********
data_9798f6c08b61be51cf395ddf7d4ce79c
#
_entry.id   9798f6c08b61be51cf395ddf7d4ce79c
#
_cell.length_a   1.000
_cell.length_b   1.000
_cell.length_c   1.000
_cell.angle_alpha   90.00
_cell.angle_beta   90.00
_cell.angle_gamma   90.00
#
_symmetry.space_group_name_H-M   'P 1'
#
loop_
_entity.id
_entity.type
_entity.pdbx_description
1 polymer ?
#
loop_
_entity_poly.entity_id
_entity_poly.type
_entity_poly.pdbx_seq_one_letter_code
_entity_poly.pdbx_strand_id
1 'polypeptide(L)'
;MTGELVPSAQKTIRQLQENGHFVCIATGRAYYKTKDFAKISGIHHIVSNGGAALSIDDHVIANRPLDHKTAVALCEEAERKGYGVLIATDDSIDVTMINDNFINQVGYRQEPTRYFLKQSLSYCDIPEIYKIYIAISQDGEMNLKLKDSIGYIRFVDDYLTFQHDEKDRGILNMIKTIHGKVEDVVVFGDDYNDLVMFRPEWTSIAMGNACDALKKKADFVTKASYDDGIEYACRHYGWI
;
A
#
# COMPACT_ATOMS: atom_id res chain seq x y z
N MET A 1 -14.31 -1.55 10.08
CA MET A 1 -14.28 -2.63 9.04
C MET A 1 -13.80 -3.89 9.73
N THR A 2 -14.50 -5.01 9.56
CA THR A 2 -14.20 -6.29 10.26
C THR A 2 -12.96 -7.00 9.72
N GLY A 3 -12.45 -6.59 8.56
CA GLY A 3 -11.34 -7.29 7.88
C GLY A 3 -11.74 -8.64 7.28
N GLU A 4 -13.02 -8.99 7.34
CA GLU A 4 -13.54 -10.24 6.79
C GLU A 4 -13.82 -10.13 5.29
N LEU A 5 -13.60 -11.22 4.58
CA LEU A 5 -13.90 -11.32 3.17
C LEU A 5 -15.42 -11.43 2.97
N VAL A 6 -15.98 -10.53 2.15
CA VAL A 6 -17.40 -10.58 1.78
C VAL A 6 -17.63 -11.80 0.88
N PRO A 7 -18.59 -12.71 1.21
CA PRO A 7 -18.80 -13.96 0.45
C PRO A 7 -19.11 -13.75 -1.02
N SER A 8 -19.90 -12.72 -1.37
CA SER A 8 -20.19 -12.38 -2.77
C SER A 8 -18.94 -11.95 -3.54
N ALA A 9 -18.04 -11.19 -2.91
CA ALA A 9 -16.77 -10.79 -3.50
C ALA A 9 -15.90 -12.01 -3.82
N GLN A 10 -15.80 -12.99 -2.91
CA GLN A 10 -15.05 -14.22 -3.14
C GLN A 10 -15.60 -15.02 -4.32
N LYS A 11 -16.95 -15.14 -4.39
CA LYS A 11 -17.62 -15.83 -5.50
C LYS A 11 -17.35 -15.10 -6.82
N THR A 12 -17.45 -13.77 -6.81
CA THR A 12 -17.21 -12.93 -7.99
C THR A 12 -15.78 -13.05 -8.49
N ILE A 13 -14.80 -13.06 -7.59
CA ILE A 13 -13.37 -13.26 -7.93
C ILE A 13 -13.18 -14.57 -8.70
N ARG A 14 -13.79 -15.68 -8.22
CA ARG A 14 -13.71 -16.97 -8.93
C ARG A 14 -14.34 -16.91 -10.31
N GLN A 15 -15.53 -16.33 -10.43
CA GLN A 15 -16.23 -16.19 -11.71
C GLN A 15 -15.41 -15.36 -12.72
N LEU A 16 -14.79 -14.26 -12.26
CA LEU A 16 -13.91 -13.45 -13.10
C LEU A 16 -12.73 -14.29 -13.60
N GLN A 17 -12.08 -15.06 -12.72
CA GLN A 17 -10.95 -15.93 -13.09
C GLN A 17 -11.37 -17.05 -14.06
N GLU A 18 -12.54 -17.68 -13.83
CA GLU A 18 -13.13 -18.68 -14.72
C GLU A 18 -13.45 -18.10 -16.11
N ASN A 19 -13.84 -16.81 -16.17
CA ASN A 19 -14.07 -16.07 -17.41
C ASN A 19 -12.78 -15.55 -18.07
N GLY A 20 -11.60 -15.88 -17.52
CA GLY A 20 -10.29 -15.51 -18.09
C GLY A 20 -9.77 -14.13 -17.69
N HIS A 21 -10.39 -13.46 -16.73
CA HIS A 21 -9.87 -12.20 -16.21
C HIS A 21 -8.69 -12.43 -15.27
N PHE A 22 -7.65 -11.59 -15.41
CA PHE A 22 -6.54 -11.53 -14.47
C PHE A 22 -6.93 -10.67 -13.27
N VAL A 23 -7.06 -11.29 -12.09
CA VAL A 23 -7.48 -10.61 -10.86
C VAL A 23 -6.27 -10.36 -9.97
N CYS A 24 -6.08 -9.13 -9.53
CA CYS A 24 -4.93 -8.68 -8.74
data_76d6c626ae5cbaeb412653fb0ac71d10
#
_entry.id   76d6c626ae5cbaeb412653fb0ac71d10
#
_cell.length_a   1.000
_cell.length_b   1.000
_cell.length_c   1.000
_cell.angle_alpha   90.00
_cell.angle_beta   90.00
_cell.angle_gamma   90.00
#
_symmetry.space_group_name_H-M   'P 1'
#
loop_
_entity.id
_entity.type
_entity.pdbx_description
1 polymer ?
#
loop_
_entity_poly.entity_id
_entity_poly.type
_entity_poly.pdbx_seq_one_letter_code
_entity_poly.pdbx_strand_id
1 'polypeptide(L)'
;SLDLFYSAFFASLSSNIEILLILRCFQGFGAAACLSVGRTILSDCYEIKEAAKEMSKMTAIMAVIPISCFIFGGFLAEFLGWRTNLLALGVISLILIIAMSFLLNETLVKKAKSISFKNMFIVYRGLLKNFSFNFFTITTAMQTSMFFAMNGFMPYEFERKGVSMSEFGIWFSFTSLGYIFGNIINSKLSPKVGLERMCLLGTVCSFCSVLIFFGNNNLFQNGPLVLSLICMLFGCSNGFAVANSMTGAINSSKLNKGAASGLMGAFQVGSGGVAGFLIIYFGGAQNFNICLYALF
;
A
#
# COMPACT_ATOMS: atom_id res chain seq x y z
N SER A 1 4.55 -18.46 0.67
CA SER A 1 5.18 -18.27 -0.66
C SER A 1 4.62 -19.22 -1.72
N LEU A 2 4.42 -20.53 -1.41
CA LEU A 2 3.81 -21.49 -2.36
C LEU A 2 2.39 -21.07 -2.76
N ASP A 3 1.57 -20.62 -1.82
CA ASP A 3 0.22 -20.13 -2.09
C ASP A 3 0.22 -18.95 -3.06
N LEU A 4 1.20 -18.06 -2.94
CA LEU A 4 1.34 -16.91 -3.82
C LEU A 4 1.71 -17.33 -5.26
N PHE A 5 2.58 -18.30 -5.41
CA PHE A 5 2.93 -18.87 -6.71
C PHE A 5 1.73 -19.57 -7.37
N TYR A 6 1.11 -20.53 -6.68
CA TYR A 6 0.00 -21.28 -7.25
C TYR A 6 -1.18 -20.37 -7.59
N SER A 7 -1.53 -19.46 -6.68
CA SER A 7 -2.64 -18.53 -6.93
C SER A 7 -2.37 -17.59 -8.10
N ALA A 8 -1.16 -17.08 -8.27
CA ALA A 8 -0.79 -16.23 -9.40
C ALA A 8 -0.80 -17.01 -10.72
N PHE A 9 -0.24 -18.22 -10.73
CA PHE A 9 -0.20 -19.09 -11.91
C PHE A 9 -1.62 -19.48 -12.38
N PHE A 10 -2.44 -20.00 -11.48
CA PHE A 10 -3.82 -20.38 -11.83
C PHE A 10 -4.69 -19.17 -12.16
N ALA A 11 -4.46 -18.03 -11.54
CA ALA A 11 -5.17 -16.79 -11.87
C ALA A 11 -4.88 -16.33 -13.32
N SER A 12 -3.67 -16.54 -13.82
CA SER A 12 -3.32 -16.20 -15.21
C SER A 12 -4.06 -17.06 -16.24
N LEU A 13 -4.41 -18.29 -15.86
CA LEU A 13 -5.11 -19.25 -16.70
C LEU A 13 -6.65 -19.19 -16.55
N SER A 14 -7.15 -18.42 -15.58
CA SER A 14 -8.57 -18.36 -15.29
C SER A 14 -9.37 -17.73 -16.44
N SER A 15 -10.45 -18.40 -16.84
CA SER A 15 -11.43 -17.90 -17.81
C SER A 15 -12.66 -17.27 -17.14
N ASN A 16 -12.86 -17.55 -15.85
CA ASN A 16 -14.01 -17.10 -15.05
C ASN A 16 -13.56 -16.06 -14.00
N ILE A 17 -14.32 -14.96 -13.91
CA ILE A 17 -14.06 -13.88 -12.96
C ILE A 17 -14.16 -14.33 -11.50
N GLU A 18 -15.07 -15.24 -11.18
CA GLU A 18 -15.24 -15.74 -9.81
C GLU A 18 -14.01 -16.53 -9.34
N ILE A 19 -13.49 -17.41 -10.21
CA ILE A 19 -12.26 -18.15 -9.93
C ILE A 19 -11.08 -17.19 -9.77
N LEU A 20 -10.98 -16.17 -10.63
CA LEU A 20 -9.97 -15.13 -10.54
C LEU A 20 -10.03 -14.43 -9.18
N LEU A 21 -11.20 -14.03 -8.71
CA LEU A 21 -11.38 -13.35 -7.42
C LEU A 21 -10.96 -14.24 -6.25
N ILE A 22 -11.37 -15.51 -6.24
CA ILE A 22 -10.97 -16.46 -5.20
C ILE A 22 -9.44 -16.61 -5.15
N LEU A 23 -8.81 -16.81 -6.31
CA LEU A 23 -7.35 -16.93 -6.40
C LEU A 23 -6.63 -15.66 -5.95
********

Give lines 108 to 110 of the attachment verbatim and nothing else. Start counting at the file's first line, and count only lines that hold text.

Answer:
_cell.length_c   1.000
_cell.angle_alpha   90.00
_cell.angle_beta   90.00